Format

Send to

Choose Destination
Front Vet Sci. 2015 Sep 14;2:32. doi: 10.3389/fvets.2015.00032. eCollection 2015.

Objects in Contact with Classical Scrapie Sheep Act as a Reservoir for Scrapie Transmission.

Author information

1
Animal Sciences Unit, Animal and Plant Health Agency Weybridge , Addlestone , UK.
2
Pathology Department, Animal and Plant Health Agency Weybridge , Addlestone , UK.
3
Surveillance and Laboratory Services, Animal and Plant Health Agency Penrith , Penrith , UK.
4
ADAS UK, School of Veterinary Medicine and Science, University of Nottingham , Sutton Bonington , UK.
5
School of Veterinary Medicine and Science, University of Nottingham , Sutton Bonington , UK.

Abstract

Classical scrapie is an environmentally transmissible prion disease of sheep and goats. Prions can persist and remain potentially infectious in the environment for many years and thus pose a risk of infecting animals after re-stocking. In vitro studies using serial protein misfolding cyclic amplification (sPMCA) have suggested that objects on a scrapie-affected sheep farm could contribute to disease transmission. This in vivo study aimed to determine the role of field furniture (water troughs, feeding troughs, fencing, and other objects that sheep may rub against) used by a scrapie-infected sheep flock as a vector for disease transmission to scrapie-free lambs with the prion protein genotype VRQ/VRQ, which is associated with high susceptibility to classical scrapie. When the field furniture was placed in clean accommodation, sheep became infected when exposed to either a water trough (four out of five) or to objects used for rubbing (four out of seven). This field furniture had been used by the scrapie-infected flock 8 weeks earlier and had previously been shown to harbor scrapie prions by sPMCA. Sheep also became infected (20 out of 23) through exposure to contaminated field furniture placed within pasture not used by scrapie-infected sheep for 40 months, even though swabs from this furniture tested negative by PMCA. This infection rate decreased (1 out of 12) on the same paddock after replacement with clean field furniture. Twelve grazing sheep exposed to field furniture not in contact with scrapie-infected sheep for 18 months remained scrapie free. The findings of this study highlight the role of field furniture used by scrapie-infected sheep to act as a reservoir for disease re-introduction although infectivity declines considerably if the field furniture has not been in contact with scrapie-infected sheep for several months. PMCA may not be as sensitive as VRQ/VRQ sheep to test for environmental contamination.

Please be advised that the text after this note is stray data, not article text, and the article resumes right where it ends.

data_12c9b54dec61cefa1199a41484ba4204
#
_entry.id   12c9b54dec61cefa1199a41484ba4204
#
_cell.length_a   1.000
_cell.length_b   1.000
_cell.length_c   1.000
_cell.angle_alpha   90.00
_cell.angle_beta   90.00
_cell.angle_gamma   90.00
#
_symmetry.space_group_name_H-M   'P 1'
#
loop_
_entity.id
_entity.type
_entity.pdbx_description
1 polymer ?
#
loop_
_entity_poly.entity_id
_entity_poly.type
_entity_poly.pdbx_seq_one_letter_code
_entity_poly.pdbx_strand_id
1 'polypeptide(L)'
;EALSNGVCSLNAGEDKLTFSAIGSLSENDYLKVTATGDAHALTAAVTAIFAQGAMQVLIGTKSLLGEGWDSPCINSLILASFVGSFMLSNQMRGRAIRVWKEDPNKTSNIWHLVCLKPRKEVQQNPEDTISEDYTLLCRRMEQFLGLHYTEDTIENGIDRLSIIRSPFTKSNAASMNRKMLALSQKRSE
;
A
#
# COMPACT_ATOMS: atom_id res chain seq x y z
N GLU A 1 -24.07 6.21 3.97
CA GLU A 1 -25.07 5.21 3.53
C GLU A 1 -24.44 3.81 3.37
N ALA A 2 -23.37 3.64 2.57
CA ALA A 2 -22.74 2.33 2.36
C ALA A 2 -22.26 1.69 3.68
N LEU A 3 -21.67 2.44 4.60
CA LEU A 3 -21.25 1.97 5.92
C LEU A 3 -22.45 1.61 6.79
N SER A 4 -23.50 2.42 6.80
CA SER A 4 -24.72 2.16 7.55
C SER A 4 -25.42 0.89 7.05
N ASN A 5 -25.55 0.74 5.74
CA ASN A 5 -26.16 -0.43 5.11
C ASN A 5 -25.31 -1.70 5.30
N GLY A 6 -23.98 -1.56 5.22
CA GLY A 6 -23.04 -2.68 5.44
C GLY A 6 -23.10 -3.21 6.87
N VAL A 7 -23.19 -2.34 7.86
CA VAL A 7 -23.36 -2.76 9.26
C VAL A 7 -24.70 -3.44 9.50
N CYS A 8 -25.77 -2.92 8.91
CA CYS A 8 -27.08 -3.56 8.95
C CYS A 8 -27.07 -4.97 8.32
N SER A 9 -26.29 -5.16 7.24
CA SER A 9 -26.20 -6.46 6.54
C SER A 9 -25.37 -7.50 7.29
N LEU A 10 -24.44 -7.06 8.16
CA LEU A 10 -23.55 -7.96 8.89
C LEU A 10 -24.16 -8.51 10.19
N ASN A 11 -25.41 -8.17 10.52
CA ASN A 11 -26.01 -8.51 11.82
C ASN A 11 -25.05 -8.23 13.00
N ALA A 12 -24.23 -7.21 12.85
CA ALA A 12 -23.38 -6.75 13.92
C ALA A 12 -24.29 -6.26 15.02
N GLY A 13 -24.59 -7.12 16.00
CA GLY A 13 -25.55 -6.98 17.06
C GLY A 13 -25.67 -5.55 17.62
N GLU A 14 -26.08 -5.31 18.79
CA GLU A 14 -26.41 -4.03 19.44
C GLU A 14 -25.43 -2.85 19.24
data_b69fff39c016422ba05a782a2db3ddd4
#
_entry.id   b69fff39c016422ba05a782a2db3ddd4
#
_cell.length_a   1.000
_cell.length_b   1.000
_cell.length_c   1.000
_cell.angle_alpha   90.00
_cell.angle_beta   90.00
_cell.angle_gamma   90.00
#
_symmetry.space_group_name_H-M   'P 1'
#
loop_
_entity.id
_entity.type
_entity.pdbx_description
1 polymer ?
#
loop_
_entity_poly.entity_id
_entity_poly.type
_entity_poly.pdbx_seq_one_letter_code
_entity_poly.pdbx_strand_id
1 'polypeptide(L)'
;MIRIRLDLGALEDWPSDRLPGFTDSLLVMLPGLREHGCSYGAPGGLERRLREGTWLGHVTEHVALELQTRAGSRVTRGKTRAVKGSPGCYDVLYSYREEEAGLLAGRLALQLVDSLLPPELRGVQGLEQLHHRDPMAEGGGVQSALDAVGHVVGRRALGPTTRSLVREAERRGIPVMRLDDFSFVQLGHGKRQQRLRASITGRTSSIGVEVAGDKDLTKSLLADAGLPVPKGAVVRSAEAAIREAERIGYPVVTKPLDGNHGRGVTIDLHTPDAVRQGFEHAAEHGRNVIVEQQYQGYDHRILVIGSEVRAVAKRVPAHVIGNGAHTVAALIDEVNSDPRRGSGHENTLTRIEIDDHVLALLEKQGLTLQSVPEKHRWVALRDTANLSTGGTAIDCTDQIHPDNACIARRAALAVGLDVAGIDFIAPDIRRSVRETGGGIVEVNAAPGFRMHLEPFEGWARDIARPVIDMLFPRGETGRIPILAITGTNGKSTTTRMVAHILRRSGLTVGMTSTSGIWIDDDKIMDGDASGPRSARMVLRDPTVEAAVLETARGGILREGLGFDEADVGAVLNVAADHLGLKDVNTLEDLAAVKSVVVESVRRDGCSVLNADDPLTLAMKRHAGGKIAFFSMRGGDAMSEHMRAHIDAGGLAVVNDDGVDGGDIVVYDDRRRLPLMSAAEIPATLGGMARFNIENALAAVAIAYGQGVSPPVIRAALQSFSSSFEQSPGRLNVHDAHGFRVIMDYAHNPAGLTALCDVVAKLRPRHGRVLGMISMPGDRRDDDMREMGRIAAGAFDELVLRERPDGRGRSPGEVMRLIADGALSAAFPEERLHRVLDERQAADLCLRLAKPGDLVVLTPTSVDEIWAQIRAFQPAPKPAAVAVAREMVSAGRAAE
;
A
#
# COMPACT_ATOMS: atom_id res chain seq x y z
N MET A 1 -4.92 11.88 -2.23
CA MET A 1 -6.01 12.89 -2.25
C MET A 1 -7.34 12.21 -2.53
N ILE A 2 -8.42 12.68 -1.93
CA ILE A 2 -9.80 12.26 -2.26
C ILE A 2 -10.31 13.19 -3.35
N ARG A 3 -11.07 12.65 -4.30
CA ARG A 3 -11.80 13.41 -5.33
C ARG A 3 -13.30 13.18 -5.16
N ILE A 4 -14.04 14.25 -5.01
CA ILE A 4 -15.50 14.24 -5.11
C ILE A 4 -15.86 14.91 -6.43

KEYWORDS:

classical scrapie; field furniture; prion; reservoir; serial protein misfolding cyclic amplification; sheep; transmissible spongiform encephalopathy

Supplemental Content

Full text links

Icon for Frontiers Media SA Icon for PubMed Central
Loading ...
Support Center